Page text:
Over the Christmas holiday, I read a new mystery that features Abigail Adams as the protagonist. Sometimes these types of mysteries (the ones that take historical figures and reshape them as “detectives”) can be less than satisfying, but I found The Ninth Daughter by Barbara Hamilton to be an enjoyable read on several levels.

The book was a good mystery, and I think that the author created a believable “mystery-solver” out of Abigail Adams. I think it helps that she is not the sole character investigating the mystery. She works closely with a British officer assigned to the case, and her work in seeking answers is believable for a woman of her times (and independent spirit).

I also felt that the author did a good job of blending historical events with the mystery plot. The story takes place as tensions are growing in Boston over the tea-tax and the Boston Tea Party is the culminating historical event of the novel, but overall the history functions as background to the mystery. I think the author successfully sets the reader inside the limited perspective of the characters, who, of course, have no idea how these momentous events will pan out.

Finally, I think that the author portrayed the daily life, work, and mindset of a colonial woman in a believable and fascinating way. While Abigail Adams pursues answers about a gruesome murder as well as about the disappearance of a dear friend, her work as a colonial wife and mother must go on. I found the description of laundry day in particular to be interesting and sobering — it made me thankful for washing machines, which truly do function as our modern-day servants! Abigail has a servant who works alongside her and also is able to care for her children while she seeks after a murderer (her habit of doing this is connected to the title of the novel), but Abigail certainly carries her fair share of the work in a colonial household, descriptions of which made me feel exhausted and fascinated at the same time! I also found Abigail to be a character of her times — her view of herself, her husband, and her faith are realistic to a woman living in the 18th century. By historical accounts, Adams was a forward-thinking woman, yet I never felt that the author was imposing modern values and thoughts on her.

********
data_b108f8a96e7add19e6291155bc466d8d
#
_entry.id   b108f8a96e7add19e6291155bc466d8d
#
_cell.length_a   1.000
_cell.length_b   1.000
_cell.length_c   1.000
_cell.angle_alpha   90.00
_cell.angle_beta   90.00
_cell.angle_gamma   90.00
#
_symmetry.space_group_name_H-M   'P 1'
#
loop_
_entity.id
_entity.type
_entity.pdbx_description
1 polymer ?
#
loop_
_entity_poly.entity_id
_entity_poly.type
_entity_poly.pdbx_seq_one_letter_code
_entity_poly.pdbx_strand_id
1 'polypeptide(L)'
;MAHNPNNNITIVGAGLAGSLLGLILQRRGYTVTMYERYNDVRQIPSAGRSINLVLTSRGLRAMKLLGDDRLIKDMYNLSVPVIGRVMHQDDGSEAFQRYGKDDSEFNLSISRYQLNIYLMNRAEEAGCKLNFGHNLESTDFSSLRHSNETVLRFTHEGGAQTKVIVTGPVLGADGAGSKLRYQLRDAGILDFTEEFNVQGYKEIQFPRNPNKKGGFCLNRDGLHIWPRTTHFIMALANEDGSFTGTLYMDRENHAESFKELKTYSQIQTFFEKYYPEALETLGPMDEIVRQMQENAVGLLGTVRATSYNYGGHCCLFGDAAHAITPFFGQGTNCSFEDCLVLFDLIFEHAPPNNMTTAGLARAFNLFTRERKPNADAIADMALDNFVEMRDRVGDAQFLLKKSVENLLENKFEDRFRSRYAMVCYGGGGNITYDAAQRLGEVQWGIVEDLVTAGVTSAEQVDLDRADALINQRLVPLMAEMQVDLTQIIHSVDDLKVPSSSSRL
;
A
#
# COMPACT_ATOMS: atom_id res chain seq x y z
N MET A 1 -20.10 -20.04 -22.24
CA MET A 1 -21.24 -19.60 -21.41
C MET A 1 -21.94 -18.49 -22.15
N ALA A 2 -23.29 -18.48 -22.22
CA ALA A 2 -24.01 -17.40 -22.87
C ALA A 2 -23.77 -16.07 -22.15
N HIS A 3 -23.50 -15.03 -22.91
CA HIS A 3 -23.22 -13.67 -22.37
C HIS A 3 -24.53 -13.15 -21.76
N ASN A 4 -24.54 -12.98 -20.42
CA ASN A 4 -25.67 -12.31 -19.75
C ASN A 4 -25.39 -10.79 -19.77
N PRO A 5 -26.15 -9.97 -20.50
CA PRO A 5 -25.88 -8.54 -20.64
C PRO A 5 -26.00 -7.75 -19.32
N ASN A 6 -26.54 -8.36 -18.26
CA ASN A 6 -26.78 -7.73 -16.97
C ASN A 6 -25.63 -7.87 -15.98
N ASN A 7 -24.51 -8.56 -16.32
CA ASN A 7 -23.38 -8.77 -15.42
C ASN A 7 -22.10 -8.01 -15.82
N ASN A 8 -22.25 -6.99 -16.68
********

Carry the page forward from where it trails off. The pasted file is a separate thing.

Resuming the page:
If you enjoy mysteries and history, I would recommend The Ninth Daughter by Barbara Hamilton. I’ll be keeping an eye out for forthcoming mysteries in this new series.

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